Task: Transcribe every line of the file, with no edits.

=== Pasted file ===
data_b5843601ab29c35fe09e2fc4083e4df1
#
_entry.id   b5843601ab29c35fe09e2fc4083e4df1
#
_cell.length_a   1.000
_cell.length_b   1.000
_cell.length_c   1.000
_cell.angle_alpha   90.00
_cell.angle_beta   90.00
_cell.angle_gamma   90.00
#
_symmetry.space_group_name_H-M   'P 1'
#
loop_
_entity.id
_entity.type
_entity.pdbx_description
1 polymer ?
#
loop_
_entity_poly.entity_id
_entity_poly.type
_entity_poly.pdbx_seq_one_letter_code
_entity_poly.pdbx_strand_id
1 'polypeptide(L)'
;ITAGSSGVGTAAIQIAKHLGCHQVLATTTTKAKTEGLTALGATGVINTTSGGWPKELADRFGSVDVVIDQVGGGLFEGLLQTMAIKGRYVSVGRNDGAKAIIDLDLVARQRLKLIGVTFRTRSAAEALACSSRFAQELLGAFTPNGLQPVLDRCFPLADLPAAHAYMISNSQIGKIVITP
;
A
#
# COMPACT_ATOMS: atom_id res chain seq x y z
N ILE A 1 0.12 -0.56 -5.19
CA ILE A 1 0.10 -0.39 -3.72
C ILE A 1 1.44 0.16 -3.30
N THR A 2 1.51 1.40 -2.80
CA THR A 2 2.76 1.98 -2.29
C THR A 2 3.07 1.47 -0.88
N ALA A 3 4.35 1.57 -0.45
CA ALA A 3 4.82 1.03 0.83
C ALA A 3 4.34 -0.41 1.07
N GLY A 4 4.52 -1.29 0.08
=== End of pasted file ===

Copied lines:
data_b5843601ab29c35fe09e2fc4083e4df1
#
_entry.id   b5843601ab29c35fe09e2fc4083e4df1
#
_cell.length_a   1.000
_cell.length_b   1.000
_cell.length_c   1.000
_cell.angle_alpha   90.00
_cell.angle_beta   90.00
_cell.angle_gamma   90.00
#
_symmetry.space_group_name_H-M   'P 1'
#
loop_
_entity.id
_entity.type
_entity.pdbx_description
1 polymer ?
#
loop_
_entity_poly.entity_id
_entity_poly.type
_entity_poly.pdbx_seq_one_letter_code
_entity_poly.pdbx_strand_id
1 'polypeptide(L)'
;ITAGSSGVGTAAIQIAKHLGCHQVLATTTTKAKTEGLTALGATGVINTTSGGWPKELADRFGSVDVVIDQVGGGLFEGLLQTMAIKGRYVSVGRNDGAKAIIDLDLVARQRLKLIGVTFRTRSAAEALACSSRFAQELLGAFTPNGLQPVLDRCFPLADLPAAHAYMISNSQIGKIVITP
;
A
#
# COMPACT_ATOMS: atom_id res chain seq x y z
N ILE A 1 0.12 -0.56 -5.19
CA ILE A 1 0.10 -0.39 -3.72
C ILE A 1 1.44 0.16 -3.30
N THR A 2 1.51 1.40 -2.80
CA THR A 2 2.76 1.98 -2.29
C THR A 2 3.07 1.47 -0.88
N ALA A 3 4.35 1.57 -0.45
CA ALA A 3 4.82 1.03 0.83
C ALA A 3 4.34 -0.41 1.07
N GLY A 4 4.52 -1.29 0.08